Microsoft's next desktop platform, Windows 8, is expected to take some interface cues from Windows Phone 7. Will something that works well on a tiny screen scale up to a larger monitor?
Microsoft has taken heat over decisions it made about how its mobile platforms worked. The first platform that had any sort of retail presence was Windows CE, released in the latter half of the 1990's. It looked exactly like Windows 95, even when on a tiny three inch screen.
When the Pocket PC was launched in 2000, the user interface was cleaned up quite a bit, but it still had that Windows start menu, application menus, and several other design elements that were lifted from the PC.
With Windows Phone 7, Microsoft threw out anything that remotely resembled its PC-based big brother and instead adopted the Metro interface that was born on the Zune media player. Now that interface may be making its way to the big screen when Windows 8 launches in 2012.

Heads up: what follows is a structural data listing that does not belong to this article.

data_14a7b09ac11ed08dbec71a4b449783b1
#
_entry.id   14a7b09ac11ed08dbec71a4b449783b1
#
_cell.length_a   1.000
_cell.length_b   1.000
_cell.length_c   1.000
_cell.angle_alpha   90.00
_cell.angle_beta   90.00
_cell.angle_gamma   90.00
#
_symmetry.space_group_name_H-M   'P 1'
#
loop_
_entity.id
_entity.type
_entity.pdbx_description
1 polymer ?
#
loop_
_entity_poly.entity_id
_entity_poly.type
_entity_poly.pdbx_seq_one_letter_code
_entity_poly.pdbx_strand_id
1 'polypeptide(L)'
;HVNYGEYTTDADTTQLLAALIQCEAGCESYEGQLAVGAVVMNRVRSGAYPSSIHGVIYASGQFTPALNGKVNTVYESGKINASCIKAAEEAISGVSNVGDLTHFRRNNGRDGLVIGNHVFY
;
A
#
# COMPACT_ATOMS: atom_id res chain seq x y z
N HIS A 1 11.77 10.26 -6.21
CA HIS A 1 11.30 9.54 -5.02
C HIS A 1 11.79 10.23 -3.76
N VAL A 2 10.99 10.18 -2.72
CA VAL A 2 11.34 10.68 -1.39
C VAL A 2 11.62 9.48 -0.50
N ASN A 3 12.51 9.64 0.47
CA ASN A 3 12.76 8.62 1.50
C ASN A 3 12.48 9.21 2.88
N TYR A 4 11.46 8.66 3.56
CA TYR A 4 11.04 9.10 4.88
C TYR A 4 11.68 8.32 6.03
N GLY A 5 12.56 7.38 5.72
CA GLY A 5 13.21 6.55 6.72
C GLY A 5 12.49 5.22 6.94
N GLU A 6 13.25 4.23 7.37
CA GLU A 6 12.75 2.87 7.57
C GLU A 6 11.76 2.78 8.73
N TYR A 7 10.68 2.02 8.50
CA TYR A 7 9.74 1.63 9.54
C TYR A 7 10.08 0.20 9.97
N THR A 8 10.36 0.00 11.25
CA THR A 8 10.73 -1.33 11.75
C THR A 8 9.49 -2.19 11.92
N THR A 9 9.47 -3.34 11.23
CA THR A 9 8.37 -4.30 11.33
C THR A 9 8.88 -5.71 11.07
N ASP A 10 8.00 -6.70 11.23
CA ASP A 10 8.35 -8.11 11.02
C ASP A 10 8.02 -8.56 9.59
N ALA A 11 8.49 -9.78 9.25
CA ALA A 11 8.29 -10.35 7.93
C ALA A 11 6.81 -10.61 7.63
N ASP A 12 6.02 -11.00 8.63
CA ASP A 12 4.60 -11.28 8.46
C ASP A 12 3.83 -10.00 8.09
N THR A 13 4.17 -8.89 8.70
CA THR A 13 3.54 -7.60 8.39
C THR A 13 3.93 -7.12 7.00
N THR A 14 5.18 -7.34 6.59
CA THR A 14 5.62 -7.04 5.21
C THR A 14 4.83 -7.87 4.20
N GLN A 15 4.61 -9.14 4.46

Paul Thurrott's Supersite for Windows has a few screen shots of what Microsoft is calling the Immersive UI. The main app you can see this in is Internet Explorer. It operates in a manner very similar to IE on Windows Phone 7.
It is still very early and things could change drastically between now and next year. The question is whether or not Microsoft has finally hit on a design element that will work well on both platforms? I am a bit skeptical.
On the phone, those tiles are very easy to handle with one finger. On the desktop those tiles seem to take up a lot of room that a mouse just doesn't need to effectively perform. We'll have to see as more info on Immersive is released throughout the beta cycle.
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